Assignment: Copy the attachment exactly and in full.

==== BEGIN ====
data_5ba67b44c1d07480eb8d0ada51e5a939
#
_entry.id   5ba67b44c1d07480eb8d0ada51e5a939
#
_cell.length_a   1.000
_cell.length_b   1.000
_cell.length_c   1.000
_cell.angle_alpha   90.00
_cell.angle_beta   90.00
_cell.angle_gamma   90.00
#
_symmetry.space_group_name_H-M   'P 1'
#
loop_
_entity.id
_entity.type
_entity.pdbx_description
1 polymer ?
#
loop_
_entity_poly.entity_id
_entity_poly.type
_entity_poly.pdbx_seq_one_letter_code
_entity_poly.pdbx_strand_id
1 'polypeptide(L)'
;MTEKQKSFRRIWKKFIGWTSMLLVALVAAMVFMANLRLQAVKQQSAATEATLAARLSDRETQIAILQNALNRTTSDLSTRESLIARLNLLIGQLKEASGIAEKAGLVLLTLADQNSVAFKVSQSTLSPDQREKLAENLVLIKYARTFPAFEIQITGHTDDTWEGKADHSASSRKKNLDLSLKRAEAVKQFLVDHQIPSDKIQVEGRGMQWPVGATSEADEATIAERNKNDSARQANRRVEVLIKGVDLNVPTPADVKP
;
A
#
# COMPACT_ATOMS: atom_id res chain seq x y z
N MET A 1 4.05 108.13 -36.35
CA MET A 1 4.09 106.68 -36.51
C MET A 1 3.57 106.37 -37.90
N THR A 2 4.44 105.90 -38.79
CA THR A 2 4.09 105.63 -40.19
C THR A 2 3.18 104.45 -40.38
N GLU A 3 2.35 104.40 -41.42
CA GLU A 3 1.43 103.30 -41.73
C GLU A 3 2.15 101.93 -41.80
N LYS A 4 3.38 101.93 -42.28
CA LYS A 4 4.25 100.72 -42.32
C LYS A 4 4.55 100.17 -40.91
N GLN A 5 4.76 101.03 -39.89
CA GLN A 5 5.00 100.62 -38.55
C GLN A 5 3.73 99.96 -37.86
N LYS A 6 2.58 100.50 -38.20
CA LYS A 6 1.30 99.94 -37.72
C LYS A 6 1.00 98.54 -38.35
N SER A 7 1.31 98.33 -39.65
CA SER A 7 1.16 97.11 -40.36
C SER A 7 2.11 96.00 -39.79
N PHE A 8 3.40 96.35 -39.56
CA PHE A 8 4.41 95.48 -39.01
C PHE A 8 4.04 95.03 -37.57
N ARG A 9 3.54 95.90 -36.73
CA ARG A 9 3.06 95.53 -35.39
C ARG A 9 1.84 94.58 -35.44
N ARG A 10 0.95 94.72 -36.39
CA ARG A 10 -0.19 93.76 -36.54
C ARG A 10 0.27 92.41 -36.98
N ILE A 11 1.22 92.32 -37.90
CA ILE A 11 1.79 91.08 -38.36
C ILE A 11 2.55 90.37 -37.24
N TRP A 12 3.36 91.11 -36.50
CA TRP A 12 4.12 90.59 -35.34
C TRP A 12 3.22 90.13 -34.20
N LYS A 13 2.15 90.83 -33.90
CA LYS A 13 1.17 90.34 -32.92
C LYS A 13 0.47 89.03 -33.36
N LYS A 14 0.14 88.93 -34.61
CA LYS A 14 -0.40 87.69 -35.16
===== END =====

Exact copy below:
data_5ba67b44c1d07480eb8d0ada51e5a939
#
_entry.id   5ba67b44c1d07480eb8d0ada51e5a939
#
_cell.length_a   1.000
_cell.length_b   1.000
_cell.length_c   1.000
_cell.angle_alpha   90.00
_cell.angle_beta   90.00
_cell.angle_gamma   90.00
#
_symmetry.space_group_name_H-M   'P 1'
#
loop_
_entity.id
_entity.type
_entity.pdbx_description
1 polymer ?
#
loop_
_entity_poly.entity_id
_entity_poly.type
_entity_poly.pdbx_seq_one_letter_code
_entity_poly.pdbx_strand_id
1 'polypeptide(L)'
;MTEKQKSFRRIWKKFIGWTSMLLVALVAAMVFMANLRLQAVKQQSAATEATLAARLSDRETQIAILQNALNRTTSDLSTRESLIARLNLLIGQLKEASGIAEKAGLVLLTLADQNSVAFKVSQSTLSPDQREKLAENLVLIKYARTFPAFEIQITGHTDDTWEGKADHSASSRKKNLDLSLKRAEAVKQFLVDHQIPSDKIQVEGRGMQWPVGATSEADEATIAERNKNDSARQANRRVEVLIKGVDLNVPTPADVKP
;
A
#
# COMPACT_ATOMS: atom_id res chain seq x y z
N MET A 1 4.05 108.13 -36.35
CA MET A 1 4.09 106.68 -36.51
C MET A 1 3.57 106.37 -37.90
N THR A 2 4.44 105.90 -38.79
CA THR A 2 4.09 105.63 -40.19
C THR A 2 3.18 104.45 -40.38
N GLU A 3 2.35 104.40 -41.42
CA GLU A 3 1.43 103.30 -41.73
C GLU A 3 2.15 101.93 -41.80
N LYS A 4 3.38 101.93 -42.28
CA LYS A 4 4.25 100.72 -42.32
C LYS A 4 4.55 100.17 -40.91
N GLN A 5 4.76 101.03 -39.89
CA GLN A 5 5.00 100.62 -38.55
C GLN A 5 3.73 99.96 -37.86
N LYS A 6 2.58 100.50 -38.20
CA LYS A 6 1.30 99.94 -37.72
C LYS A 6 1.00 98.54 -38.35
N SER A 7 1.31 98.33 -39.65
CA SER A 7 1.16 97.11 -40.36
C SER A 7 2.11 96.00 -39.79
N PHE A 8 3.40 96.35 -39.56
CA PHE A 8 4.41 95.48 -39.01
C PHE A 8 4.04 95.03 -37.57
N ARG A 9 3.54 95.90 -36.73
CA ARG A 9 3.06 95.53 -35.39
C ARG A 9 1.84 94.58 -35.44
N ARG A 10 0.95 94.72 -36.39
CA ARG A 10 -0.19 93.76 -36.54
C ARG A 10 0.27 92.41 -36.98
N ILE A 11 1.22 92.32 -37.90
CA ILE A 11 1.79 91.08 -38.36
C ILE A 11 2.55 90.37 -37.24
N TRP A 12 3.36 91.11 -36.50
CA TRP A 12 4.12 90.59 -35.34
C TRP A 12 3.22 90.13 -34.20
N LYS A 13 2.15 90.83 -33.90
CA LYS A 13 1.17 90.34 -32.92
C LYS A 13 0.47 89.03 -33.36
N LYS A 14 0.14 88.93 -34.61
CA LYS A 14 -0.40 87.69 -35.16